May I say, in general support of the Bill, that the film industry and the ability to attract films to use our excellent local environment are very important for the local economy? It was reported in December 2011 that Hertfordshire employs approximately 3,200 people in the film and television industry, quite a few of whom live in my constituency. Film and television productions are facilitated if film makers are able to use out-of-studio locations in the many picturesque locations in Hertsmere and Hertfordshire. As I have indicated, this Bill will put the use of those localities and local roads on a firmer legislative footing.

The provisions of the Bill will have the effect, as I have suggested, of extending, with modifications, the existing powers of the highway authority to close roads for special events. Those powers are found, as I am sure hon. Members will know, in the Road Traffic Regulation Act 1984, which was amended in the 1990s to enable the Tour de France to be hosted in England for the first time. The relevant provision of the 1984 Act allows closures to facilitate the holding of a relevant event, which is defined as

“any sporting event, social event or entertainment which is held on a road.”

It is ambiguous whether that definition includes film making.

Is there not a difference, though, between those examples and the Bill’s proposals? When a road is closed for a street party or a sporting event, it could be argued that it is for the public benefit, because the public are invited and expected to take part. When a road is closed for the making of a film, however, the film director will not want the public to be present, because they will spoil the shot. It could therefore be argued that the Bill seeks to close a public highway for a narrow sectional interest. Is that not the difference?

I have been in agreement with interventions by my right hon. and hon. Friends, but may I put a different case? My right hon. Friend gives the example of entertainments and the like, but they do not confer any wider economic benefit. Filming confers a wider economic benefit on the community because it will help prosperity and employment to be established in Hertfordshire.

I also disagree with what my right hon. Friend said about keeping people away from the filming. My experience is that film makers are happy for members of the public to be present to watch from an appropriate distance, provided they do not interfere with the filming. That may not always be the case, but I know of examples in my constituency where it has been.

Members of the public in Hertfordshire take not only great pleasure from witnessing films being made, but pride from the fact that well-known local landmarks are used for filming. My right hon. Friend will not be old enough to remember “On the Buses”—I remember it, I am sad to say—but in Borehamwood, we take great pleasure from the fact that the principal figure in the series happened to be a bus driver, the late Reg Varney, who was a great character. For the filming, he drove his bus up and down Shenley road in Borehamwood, and if one watches those films, one can see Shenley road as it was then, with members of the public standing around and witnessing the film being made. It is all there in that very good series. I will not digress any more about “On the Buses”, but I am sure that there are many other good examples.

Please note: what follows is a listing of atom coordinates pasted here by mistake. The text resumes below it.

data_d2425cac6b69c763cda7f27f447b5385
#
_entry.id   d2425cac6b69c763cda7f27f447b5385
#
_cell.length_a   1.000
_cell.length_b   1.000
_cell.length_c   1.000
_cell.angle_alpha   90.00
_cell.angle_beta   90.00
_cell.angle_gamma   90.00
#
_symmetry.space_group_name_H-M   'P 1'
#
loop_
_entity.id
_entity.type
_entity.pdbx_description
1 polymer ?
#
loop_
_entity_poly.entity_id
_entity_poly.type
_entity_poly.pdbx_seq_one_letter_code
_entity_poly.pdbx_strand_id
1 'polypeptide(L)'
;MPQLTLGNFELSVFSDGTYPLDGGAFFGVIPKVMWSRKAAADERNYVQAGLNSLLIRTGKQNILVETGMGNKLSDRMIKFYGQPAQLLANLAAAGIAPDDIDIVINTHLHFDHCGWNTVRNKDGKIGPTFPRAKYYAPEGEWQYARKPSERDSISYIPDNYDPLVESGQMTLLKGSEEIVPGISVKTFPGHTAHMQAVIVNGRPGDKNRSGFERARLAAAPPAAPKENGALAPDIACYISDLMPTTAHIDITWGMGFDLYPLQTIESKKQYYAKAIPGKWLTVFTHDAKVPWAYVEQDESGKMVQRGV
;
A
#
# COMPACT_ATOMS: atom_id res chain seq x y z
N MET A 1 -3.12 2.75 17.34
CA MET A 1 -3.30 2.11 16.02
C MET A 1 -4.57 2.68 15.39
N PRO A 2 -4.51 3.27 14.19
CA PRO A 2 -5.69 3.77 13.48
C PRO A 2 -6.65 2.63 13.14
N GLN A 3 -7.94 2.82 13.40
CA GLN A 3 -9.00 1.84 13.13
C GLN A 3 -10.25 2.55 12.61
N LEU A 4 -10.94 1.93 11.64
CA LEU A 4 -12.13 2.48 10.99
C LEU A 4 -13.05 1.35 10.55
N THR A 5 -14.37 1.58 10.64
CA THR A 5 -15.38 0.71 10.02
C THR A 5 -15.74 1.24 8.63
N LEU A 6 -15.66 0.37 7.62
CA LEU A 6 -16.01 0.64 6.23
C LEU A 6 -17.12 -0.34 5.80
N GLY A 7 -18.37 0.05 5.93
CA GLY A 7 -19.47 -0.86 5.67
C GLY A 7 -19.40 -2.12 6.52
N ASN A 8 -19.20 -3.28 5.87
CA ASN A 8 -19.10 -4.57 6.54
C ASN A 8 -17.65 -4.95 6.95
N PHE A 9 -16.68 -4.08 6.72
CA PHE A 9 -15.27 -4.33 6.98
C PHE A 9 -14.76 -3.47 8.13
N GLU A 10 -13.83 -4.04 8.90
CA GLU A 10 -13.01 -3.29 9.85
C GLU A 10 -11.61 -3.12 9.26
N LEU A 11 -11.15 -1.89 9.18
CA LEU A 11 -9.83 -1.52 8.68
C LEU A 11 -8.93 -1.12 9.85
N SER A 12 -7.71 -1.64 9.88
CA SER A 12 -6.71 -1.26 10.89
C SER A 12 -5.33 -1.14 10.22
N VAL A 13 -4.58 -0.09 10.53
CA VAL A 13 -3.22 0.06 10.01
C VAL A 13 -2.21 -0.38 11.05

Legally, the Bill will have the effect of categorising the making of a film as a “relevant event”, therefore allowing the council to make closure orders. The existing restriction on special events that allows such events to last for three days will continue in force, but it will be extended to seven days for film orders. The 1984 Act allows a road to be closed for three days, but the Bill will allow it to be closed for seven days. Up to six film orders can be made for any one stretch of road under the provisions.

In addition to such film orders, the Bill makes provision for film notices, to which my hon. Friend the Member for Christchurch (Mr Chope) has already referred. Going beyond existing provisions for special events, film notices will enable the council to issue restrictions on road use where it appears to the council that it is expedient that the closure should come into effect without delay, although the duration of up to 24 hours is shorter than the seven days for film orders.

Does my hon. Friend accept that it is possible to close any road for only three days once a year under the Road Traffic Regulation Act, but under his Bill it will be possible to close a particular piece of road on six occasions for a maximum of seven days each time—in other words, for 42 days a year?

My hon. Friend makes a good point. If he has been listening, I hope that he will accept that I have been careful to say that the power is being extended. That is one of the details that it is important to debate, and no doubt he will want to come back to that point. I suggest that that is so to fit in with the needs of the film industry. I suppose that it will be hoped that roads will not need to be closed for the maximum period or for the maximum number of six occasions in a year. That provision is to fit in with the convenience of, and to promote, the film industry, which has to be balanced against the other factors that he mentioned, including the interests of local road users.

My hon. Friend is being very fair, but what is his view of the reasonableness of the provision? If one was running a business on a road that was closed for 42 days a year, would that be reasonable?